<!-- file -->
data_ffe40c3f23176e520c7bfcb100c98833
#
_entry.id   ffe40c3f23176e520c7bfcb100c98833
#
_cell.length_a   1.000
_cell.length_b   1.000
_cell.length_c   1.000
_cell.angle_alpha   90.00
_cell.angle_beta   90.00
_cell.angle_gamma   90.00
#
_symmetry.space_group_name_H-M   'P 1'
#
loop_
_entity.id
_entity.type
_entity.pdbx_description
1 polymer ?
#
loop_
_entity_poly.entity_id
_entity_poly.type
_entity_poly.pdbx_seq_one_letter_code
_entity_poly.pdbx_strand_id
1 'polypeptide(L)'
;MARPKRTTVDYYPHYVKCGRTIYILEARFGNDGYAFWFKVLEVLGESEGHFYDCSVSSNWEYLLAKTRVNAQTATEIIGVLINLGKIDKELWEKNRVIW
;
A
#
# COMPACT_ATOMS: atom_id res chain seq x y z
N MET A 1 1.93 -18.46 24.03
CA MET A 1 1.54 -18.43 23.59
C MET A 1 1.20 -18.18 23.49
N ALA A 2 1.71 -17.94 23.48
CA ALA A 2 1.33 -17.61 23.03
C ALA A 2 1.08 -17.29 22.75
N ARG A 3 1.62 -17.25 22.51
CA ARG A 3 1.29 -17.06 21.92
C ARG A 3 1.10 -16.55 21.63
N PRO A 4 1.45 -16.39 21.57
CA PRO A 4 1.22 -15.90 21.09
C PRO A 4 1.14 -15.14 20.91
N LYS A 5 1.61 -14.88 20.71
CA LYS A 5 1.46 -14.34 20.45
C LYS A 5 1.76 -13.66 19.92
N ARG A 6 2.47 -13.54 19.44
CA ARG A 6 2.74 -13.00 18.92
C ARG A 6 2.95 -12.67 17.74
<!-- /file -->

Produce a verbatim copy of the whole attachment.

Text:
data_ffe40c3f23176e520c7bfcb100c98833
#
_entry.id   ffe40c3f23176e520c7bfcb100c98833
#
_cell.length_a   1.000
_cell.length_b   1.000
_cell.length_c   1.000
_cell.angle_alpha   90.00
_cell.angle_beta   90.00
_cell.angle_gamma   90.00
#
_symmetry.space_group_name_H-M   'P 1'
#
loop_
_entity.id
_entity.type
_entity.pdbx_description
1 polymer ?
#
loop_
_entity_poly.entity_id
_entity_poly.type
_entity_poly.pdbx_seq_one_letter_code
_entity_poly.pdbx_strand_id
1 'polypeptide(L)'
;MARPKRTTVDYYPHYVKCGRTIYILEARFGNDGYAFWFKVLEVLGESEGHFYDCSVSSNWEYLLAKTRVNAQTATEIIGVLINLGKIDKELWEKNRVIW
;
A
#
# COMPACT_ATOMS: atom_id res chain seq x y z
N MET A 1 1.93 -18.46 24.03
CA MET A 1 1.54 -18.43 23.59
C MET A 1 1.20 -18.18 23.49
N ALA A 2 1.71 -17.94 23.48
CA ALA A 2 1.33 -17.61 23.03
C ALA A 2 1.08 -17.29 22.75
N ARG A 3 1.62 -17.25 22.51
CA ARG A 3 1.29 -17.06 21.92
C ARG A 3 1.10 -16.55 21.63
N PRO A 4 1.45 -16.39 21.57
CA PRO A 4 1.22 -15.90 21.09
C PRO A 4 1.14 -15.14 20.91
N LYS A 5 1.61 -14.88 20.71
CA LYS A 5 1.46 -14.34 20.45
C LYS A 5 1.76 -13.66 19.92
N ARG A 6 2.47 -13.54 19.44
CA ARG A 6 2.74 -13.00 18.92
C ARG A 6 2.95 -12.67 17.74